Thu - 14.12.2017

A new direction for Reuters?

A new direction for Reuters?

A small spat has arisen involving the Newspaper Guild of New York, Reuters and, an independent website aimed at Reuters’ past and present employees, which raises interesting questions about Reuters’ editorial direction.

On February 23, The Baron posted an article stating that Reuters’ editor-in-chief Stephen Adler, deputy-editor-in-chief Paul Ingrassia and COO Stuart Karle told staff in a meeting that “Reuters is adopting a new editorial approach aimed at winning Pulitzer Prizes: long, in-depth, investigative special reports from all bureaux.”

The Guild reported at the beginning of last month on The Baron’s original post, which reads, “asked about the business case for such a radical switch in journalistic priorities, the editorial chiefs said the chairman and majority owner David Thomson wants Pulitzers, and this is the only way Thomson Reuters can get them. He is a very rich man – the world’s 17th wealthiest billionaire according to the most recent Forbes magazine reckoning – and that is what he wants, chief correspondents were told.”

Yesterday the Guild wrote that Karle and Ingrassia had “both vigorously denied the report”, calling the idea behind it “stupid”. The Guild states that Karle had labelled the Baron’s original report as “factually incorrect and based on a flawed premise” and had termed the Guilds’ earlier reporting of it as a “cheap shot”. The Guild quotes Karle as saying “You do this stuff (quality journalism) because it’s a good in itself. It’s explicitly not a goal to win prizes.”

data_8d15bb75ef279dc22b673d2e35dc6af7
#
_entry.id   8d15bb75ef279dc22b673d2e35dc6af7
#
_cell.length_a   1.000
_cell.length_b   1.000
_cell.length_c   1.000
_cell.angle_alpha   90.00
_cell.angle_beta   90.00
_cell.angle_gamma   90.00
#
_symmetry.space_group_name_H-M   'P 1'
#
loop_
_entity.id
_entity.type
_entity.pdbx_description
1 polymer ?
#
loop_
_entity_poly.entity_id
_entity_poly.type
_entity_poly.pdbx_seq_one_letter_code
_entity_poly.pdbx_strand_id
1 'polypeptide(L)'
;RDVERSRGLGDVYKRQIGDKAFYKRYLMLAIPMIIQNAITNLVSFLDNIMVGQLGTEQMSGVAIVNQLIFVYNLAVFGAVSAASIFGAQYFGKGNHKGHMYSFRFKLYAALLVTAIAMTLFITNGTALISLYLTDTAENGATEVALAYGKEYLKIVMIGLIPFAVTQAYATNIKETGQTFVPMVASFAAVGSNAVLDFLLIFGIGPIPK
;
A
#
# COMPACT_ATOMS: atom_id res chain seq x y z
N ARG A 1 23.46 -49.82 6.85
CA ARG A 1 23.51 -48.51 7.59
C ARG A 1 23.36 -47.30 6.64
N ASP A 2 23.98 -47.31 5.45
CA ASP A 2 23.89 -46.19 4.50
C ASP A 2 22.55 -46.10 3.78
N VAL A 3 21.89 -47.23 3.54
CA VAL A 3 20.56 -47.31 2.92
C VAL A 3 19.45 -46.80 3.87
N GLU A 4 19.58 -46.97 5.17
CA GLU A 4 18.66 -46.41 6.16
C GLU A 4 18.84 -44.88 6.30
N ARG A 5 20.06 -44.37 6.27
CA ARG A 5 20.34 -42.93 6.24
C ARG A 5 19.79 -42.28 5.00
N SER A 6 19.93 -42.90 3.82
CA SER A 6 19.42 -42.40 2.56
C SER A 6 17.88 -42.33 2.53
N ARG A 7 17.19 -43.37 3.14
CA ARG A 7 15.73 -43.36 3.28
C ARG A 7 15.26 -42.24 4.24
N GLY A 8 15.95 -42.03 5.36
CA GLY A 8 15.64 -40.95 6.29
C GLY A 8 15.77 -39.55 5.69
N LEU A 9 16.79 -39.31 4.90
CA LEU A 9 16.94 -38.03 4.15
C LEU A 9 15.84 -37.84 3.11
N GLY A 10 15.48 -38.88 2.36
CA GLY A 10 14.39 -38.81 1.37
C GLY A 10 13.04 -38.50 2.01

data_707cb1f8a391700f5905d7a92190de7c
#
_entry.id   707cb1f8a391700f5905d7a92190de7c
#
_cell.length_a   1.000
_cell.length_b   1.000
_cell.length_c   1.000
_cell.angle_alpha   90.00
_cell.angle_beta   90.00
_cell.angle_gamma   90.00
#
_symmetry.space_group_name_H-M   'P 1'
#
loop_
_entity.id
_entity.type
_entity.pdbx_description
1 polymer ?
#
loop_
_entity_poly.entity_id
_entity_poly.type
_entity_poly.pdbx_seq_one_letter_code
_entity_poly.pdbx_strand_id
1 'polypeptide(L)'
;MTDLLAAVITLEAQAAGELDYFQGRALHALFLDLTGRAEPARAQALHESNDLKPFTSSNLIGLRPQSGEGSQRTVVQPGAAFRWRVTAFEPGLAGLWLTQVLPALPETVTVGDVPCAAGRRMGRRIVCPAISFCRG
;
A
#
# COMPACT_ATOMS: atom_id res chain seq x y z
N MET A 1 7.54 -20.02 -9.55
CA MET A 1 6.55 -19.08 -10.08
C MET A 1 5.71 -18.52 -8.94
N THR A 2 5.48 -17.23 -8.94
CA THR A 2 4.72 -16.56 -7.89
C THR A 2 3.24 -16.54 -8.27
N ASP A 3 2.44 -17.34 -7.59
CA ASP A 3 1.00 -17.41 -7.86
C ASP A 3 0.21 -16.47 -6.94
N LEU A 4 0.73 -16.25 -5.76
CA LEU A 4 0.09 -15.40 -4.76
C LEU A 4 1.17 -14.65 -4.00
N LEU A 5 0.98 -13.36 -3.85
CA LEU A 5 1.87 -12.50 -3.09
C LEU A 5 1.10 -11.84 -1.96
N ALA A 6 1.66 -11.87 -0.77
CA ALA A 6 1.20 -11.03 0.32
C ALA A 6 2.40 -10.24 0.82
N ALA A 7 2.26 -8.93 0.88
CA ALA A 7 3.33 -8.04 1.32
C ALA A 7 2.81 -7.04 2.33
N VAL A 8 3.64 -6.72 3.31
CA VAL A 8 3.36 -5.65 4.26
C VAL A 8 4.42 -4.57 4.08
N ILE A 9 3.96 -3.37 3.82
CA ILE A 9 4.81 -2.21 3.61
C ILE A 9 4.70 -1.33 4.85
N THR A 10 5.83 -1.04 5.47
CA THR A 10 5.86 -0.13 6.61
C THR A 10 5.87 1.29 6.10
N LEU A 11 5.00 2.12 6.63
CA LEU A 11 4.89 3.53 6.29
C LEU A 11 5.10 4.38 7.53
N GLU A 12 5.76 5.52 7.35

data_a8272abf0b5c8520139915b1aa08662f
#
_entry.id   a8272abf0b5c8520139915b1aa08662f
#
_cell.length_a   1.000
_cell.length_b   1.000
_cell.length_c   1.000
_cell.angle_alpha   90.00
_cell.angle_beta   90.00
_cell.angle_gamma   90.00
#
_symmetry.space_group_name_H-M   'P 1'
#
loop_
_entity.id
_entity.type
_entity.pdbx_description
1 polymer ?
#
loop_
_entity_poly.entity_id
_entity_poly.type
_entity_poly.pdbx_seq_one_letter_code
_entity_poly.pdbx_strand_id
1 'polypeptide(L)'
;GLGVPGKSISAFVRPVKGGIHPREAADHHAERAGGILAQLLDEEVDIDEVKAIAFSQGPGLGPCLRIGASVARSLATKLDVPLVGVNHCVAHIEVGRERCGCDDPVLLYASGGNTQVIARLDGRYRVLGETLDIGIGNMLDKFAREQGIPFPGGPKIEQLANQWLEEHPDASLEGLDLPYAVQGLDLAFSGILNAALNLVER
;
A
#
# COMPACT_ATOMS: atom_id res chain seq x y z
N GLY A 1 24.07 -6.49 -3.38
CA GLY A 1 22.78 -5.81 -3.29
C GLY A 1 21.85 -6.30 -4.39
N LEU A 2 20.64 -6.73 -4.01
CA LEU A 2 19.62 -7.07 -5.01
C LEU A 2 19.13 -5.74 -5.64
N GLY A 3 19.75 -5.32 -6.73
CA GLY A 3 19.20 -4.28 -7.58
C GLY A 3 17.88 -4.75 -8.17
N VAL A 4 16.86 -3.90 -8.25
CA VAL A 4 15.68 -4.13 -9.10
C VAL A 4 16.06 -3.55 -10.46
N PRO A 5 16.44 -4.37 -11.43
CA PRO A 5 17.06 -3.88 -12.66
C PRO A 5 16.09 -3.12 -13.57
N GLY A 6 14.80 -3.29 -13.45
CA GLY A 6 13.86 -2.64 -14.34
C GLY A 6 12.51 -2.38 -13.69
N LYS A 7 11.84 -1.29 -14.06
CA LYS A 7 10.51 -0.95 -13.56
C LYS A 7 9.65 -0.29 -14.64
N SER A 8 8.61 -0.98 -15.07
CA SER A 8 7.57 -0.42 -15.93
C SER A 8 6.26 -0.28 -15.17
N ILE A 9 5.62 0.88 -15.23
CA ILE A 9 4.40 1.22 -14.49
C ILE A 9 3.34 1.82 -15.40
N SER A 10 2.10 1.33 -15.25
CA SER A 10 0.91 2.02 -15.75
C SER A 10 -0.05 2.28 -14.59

However, the Guild also reports that Barry May, an ex-Reuters journalist an editor who authored The Baron article stands by what he wrote, stating that he expressly verified the report before publishing it. May adds that in the three weeks after the report’s publication, no one from Reuters contacted him to say that it was false. What’s more, a later article by The Baron points out that Reuters deputy-editor-in-chief Paul Ingrassia wrote in a blog post a few days ago that, “online media companies (including my own…) have been investing serious cash in upgrading the quality of their reporting and have made no secret of gunning for their print counterparts when it comes to journalism awards, including the granddaddy of them all, the Pulitzer.”

Despite the sharp words from Reuters, the subject doesn’t actually seem to merit that much attention: it’s not exactly news to hear that a media organisation wants to win a Pulitzer. What is interesting about the issue, however, is the way it highlights editorial changes being made at Reuters. Lucia Moses published an article in AdWeek last Monday, highlighting the rise of Reuters and Bloomberg, in contrast to the decline of traditional print newspapers. In her headline, Moses describes the news agencies as “The Future of News: They're rich, they're global, and they're snapping up A-list journalists”. Moses points out that Reuters has not only hired an extra 600 journalists over the past four years, giving it a total newsroom staff of 3,000, it has also made a commitment to investigative journalism and has been hiring top journalists like Jack Shafer, formerly of Slate.

Although Reuters posted financial losses in February, Moses points out that, like Bloomberg, its news operations are supported by substantial revenue from financial data and services rather than shrinking ad money, and its costs are spread across multiple platforms.